The career of Archibald’s brother William Little was markedly different from that of the rest of the family. Prior to emigration he had been a bank clerk in Scotland, and like his relatives he took up farming upon his arrival in South Australia, but he was of an irrepressible scientific bent and possessed an uncanny knack for instrument-making and invention. According to the South Australian of 7 May 1850:

[H]is leisure time was devoted to the study of different branches of natural philosophy, especially optics. With an industry and perseverance that no want of resources could suppress, he proceeded to form tools for the work he desired from time to time to execute; and as one proof of his perseverance and ability, completed a reflecting telescope of sufficient power and accuracy to define with the greatest distinctness, the satellites of Jupiter. To effect this, he ground all the glasses himself, cast the mould for the specula, compounded his own speculum metal, and ground and polished them with tools of his own manufacture. He constructed also several microscopes; and we have seen a garnet lens of his grinding, of not more than a twentieth of an inch focus, combining the utmost correctness with good penetrating power.

By the end of the 1840s William’s star was well and truly on the rise: he had prominent job with the Yatala Smelting Company, a North Terrace address, and an expanding family. Tragically he drowned in May 1850, aged 36, in the wreck of the cutter Jane Flaxman in the St Vincent Gulf, while on a work-related voyage to the Yorke Peninsula. All thirteen men on board perished. William Little was remembered in the newspapers as a good man of “ability, integrity, and unwearied industry,” and his death was described as a “colonial loss.”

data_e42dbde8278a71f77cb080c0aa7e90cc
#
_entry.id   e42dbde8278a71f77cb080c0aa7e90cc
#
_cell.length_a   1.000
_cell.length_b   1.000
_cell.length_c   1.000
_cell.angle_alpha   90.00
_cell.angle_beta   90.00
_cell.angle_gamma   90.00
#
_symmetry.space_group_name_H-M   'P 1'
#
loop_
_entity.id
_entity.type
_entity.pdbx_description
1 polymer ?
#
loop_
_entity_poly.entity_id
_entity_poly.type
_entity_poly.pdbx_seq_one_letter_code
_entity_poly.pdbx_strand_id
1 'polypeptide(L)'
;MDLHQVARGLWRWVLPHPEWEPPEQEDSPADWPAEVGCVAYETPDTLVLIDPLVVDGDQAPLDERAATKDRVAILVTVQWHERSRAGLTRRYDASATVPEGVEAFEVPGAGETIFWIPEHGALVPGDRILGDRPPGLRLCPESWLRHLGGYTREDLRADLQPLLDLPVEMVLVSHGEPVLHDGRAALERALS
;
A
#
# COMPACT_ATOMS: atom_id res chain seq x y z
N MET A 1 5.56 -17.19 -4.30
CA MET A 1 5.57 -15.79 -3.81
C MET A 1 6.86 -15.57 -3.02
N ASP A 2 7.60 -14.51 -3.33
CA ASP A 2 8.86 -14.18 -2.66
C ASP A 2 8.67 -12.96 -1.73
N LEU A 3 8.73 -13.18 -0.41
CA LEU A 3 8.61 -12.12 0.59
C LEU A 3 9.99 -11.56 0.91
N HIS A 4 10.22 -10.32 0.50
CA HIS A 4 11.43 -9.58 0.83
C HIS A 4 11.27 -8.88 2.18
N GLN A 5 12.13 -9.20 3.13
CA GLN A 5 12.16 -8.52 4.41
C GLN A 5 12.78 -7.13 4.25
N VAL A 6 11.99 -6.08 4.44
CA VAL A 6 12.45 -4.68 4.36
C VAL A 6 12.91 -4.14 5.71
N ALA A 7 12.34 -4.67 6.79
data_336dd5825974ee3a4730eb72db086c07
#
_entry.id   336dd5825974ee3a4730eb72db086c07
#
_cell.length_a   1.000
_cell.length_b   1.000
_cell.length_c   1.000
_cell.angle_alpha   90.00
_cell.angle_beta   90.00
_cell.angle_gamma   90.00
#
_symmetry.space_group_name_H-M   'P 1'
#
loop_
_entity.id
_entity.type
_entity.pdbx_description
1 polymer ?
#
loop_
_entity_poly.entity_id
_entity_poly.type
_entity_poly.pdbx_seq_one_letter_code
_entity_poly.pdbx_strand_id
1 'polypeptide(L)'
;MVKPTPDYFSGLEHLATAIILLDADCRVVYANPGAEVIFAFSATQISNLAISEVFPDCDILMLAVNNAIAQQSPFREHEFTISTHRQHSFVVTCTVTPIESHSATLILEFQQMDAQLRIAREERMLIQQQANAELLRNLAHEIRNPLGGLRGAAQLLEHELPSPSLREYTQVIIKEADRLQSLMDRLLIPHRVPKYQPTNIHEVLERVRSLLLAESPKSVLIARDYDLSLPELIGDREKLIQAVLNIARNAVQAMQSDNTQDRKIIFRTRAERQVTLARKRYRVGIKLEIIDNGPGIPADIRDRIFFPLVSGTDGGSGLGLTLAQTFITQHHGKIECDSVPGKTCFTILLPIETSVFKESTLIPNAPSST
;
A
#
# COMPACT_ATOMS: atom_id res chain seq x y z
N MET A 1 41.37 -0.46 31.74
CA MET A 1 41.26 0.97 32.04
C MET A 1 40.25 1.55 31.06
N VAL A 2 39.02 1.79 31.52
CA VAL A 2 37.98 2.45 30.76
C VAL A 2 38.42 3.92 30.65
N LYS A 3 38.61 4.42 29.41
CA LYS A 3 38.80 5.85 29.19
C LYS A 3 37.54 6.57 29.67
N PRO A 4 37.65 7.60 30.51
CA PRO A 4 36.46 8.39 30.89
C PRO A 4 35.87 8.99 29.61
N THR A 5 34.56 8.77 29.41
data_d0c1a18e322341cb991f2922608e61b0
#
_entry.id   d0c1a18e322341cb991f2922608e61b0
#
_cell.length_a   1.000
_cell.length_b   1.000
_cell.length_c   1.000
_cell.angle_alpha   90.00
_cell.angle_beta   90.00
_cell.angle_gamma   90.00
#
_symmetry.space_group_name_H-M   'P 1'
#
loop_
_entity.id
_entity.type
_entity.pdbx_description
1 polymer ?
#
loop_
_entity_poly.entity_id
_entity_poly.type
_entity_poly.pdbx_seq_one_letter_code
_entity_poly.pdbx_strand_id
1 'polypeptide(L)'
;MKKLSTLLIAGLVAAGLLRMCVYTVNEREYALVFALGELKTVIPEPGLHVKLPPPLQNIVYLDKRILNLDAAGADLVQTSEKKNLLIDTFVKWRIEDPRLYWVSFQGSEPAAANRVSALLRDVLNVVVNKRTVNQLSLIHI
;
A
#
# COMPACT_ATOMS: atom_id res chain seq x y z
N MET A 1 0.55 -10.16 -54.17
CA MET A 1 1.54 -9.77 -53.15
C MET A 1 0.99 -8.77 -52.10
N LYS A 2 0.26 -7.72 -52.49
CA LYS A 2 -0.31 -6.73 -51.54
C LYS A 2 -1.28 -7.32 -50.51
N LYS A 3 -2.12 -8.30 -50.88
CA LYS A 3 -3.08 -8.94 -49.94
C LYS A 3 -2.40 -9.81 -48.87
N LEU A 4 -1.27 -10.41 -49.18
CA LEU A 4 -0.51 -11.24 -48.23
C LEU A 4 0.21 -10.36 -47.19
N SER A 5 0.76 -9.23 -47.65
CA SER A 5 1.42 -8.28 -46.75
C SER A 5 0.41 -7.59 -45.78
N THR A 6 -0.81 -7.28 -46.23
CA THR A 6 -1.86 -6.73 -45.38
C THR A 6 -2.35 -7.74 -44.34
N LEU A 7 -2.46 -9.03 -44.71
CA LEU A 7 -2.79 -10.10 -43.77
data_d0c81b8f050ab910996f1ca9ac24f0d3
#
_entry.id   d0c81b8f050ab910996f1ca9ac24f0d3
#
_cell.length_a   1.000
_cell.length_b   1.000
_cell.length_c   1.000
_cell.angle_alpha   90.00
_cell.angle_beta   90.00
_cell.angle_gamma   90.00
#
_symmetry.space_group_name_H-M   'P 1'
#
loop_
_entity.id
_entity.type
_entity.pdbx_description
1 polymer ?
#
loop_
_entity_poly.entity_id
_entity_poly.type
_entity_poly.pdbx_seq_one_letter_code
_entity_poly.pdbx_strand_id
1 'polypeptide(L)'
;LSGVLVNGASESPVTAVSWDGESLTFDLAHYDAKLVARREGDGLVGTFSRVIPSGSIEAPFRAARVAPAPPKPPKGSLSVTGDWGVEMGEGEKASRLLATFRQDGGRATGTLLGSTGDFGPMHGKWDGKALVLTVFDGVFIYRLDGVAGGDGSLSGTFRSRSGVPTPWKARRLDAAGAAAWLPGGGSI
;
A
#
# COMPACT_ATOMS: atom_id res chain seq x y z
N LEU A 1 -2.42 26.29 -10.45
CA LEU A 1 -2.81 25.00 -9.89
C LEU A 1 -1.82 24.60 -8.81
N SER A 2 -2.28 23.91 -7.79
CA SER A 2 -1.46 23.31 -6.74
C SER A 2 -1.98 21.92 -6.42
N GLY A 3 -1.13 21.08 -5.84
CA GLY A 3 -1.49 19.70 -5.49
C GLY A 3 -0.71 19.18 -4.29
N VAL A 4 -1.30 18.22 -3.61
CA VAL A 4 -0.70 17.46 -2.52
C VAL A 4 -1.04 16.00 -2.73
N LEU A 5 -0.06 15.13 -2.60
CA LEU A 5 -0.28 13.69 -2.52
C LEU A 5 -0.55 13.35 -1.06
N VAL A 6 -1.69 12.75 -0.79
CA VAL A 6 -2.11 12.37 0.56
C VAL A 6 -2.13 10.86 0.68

Meanwhile back in Scotland, if Archibald Little had hoped to encourage his correspondent William Rutherford to emigrate to the antipodes this never eventuated, not least because Margaret Rutherford died in 1847 aged 38, leaving William with five young children to raise. He remained a tenant farmer and miller on thirty acres at Ferniehirst Mill, Jedburgh until his death in 1881 at the age of 78. None of his children emigrated, with the possible exception of the eldest girl Isabella who, according to one account, may have been given assisted passage to Tasmania by the Launceston Immigration Aid Society in 1857.

It is worth noting that it was a different story on Margaret’s side of the Rutherford family. All three of her brothers emigrated: Thomas (1811-1889) went to Tasmania in 1842, three years later moving to Victoria, while Adam (1816-1881) and John (1817-1883) both went to Victoria in 1853. Adam and John both lived conventional lives, but Thomas had a startling career as a magician, puppeteer, gunsmith, inventor, passionate hot-air balloon enthusiast, and a ‘Ventriloquist, Mimic, Performer of Mechanical Figures, Deceptions etc.’ A full account of his exploits as ‘Professor Rea,’ in a career that was later mired in scandal and disgrace, can be found at